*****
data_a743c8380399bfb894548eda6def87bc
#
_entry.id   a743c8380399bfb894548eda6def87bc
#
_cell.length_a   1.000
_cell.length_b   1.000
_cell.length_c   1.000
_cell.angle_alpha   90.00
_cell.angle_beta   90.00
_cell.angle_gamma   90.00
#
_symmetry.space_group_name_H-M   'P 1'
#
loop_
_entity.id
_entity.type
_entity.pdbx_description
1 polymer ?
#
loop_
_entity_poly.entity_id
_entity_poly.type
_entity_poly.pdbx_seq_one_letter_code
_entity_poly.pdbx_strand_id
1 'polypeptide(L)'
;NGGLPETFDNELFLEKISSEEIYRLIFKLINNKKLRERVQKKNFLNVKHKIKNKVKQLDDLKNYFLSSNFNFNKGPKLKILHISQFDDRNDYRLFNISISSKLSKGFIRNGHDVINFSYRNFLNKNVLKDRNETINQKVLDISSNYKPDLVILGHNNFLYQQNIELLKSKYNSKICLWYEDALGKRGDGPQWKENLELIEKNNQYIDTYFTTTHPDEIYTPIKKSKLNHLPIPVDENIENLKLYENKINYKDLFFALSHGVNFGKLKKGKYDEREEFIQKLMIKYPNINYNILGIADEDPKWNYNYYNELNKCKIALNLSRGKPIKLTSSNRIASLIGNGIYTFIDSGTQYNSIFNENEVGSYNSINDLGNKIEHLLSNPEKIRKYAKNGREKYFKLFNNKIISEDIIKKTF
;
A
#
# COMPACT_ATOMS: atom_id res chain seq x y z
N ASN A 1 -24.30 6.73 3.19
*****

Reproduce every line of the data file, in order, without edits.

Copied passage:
data_a743c8380399bfb894548eda6def87bc
#
_entry.id   a743c8380399bfb894548eda6def87bc
#
_cell.length_a   1.000
_cell.length_b   1.000
_cell.length_c   1.000
_cell.angle_alpha   90.00
_cell.angle_beta   90.00
_cell.angle_gamma   90.00
#
_symmetry.space_group_name_H-M   'P 1'
#
loop_
_entity.id
_entity.type
_entity.pdbx_description
1 polymer ?
#
loop_
_entity_poly.entity_id
_entity_poly.type
_entity_poly.pdbx_seq_one_letter_code
_entity_poly.pdbx_strand_id
1 'polypeptide(L)'
;NGGLPETFDNELFLEKISSEEIYRLIFKLINNKKLRERVQKKNFLNVKHKIKNKVKQLDDLKNYFLSSNFNFNKGPKLKILHISQFDDRNDYRLFNISISSKLSKGFIRNGHDVINFSYRNFLNKNVLKDRNETINQKVLDISSNYKPDLVILGHNNFLYQQNIELLKSKYNSKICLWYEDALGKRGDGPQWKENLELIEKNNQYIDTYFTTTHPDEIYTPIKKSKLNHLPIPVDENIENLKLYENKINYKDLFFALSHGVNFGKLKKGKYDEREEFIQKLMIKYPNINYNILGIADEDPKWNYNYYNELNKCKIALNLSRGKPIKLTSSNRIASLIGNGIYTFIDSGTQYNSIFNENEVGSYNSINDLGNKIEHLLSNPEKIRKYAKNGREKYFKLFNNKIISEDIIKKTF
;
A
#
# COMPACT_ATOMS: atom_id res chain seq x y z
N ASN A 1 -24.30 6.73 3.19